While driving to Art2Muse Gallery on Saturday with my three children, my eldest son (14) asked me, "Mum, what did you say the other day about the number of artists in Australia that make a living from their art?"
I replied "Oh, I was saying that only a very small number of artists in Australia, probably between twenty to forty, make a good living from their art alone. What I mean is, they can take their family on holidays and do the things they want to do in their leisure time, like other families".
He looked thoughtful for a moment and then responded, "That's not many... but there's about to be one more!"
I felt so touched by his confidence in me and the decisions I make daily to pursue art as a career, rather than seeking a waged job that might offer us more financial security. My children understand the dilemma I faced earlier in the year when I was offered a fantastic opportunity to work at a local high school with a very professional staff and highly motivated students. I agonised over whether to hang onto a reliable income or continue to face the uncertainty of casual work and the vagaries of the art market.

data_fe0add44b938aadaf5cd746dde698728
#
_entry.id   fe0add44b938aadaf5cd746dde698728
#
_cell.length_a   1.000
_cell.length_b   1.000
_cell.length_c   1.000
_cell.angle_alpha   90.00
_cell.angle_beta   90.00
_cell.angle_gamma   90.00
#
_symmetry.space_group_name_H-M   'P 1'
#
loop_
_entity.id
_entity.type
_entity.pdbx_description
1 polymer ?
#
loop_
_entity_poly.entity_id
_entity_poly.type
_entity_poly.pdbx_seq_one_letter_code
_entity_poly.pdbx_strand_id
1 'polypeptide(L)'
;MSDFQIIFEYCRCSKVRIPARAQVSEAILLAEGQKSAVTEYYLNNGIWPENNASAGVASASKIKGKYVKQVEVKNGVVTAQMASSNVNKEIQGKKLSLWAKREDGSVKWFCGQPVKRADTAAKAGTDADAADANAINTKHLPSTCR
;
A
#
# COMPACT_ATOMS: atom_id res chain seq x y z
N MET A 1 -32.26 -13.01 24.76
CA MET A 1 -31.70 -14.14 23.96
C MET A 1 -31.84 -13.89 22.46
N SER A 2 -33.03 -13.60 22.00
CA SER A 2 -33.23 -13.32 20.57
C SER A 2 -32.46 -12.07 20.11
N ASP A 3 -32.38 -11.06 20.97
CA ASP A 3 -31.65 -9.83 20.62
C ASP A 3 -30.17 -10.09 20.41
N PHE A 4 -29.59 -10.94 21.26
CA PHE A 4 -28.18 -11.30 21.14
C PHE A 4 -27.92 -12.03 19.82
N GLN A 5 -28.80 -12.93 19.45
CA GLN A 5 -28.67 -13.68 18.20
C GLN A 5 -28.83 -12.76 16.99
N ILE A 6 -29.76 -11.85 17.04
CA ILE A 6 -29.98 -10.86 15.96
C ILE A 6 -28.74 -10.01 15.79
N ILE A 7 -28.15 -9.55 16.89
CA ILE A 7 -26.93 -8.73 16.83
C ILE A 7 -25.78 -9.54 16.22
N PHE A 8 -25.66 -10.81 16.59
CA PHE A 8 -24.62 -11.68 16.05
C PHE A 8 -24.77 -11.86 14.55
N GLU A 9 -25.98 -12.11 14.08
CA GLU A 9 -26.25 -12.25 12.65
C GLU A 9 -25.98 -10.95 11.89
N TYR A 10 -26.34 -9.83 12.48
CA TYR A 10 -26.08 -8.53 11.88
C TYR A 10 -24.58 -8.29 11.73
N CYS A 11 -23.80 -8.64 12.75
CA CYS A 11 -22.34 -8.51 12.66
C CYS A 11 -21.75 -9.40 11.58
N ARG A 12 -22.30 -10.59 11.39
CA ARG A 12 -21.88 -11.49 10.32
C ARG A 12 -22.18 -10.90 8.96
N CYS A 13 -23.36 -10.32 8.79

The latter won out and I continue to strive towards my dream, motivated in part by the inspiration I hope to be to my precious children - that one day they too will have the courage to face their fears head on and choose to step into the unknown to follow their passions. In the words of Wes Roberts,
"Whether you are old, young or somewhere in between, whether you want to admit it or not, those coming along after us are watching how we dream and what we do with our dreams, and young people are naturally drawn to the older folk who do dare to keep dreaming, seeking us out, watching how we live into and beyond both our failed and successful dreams".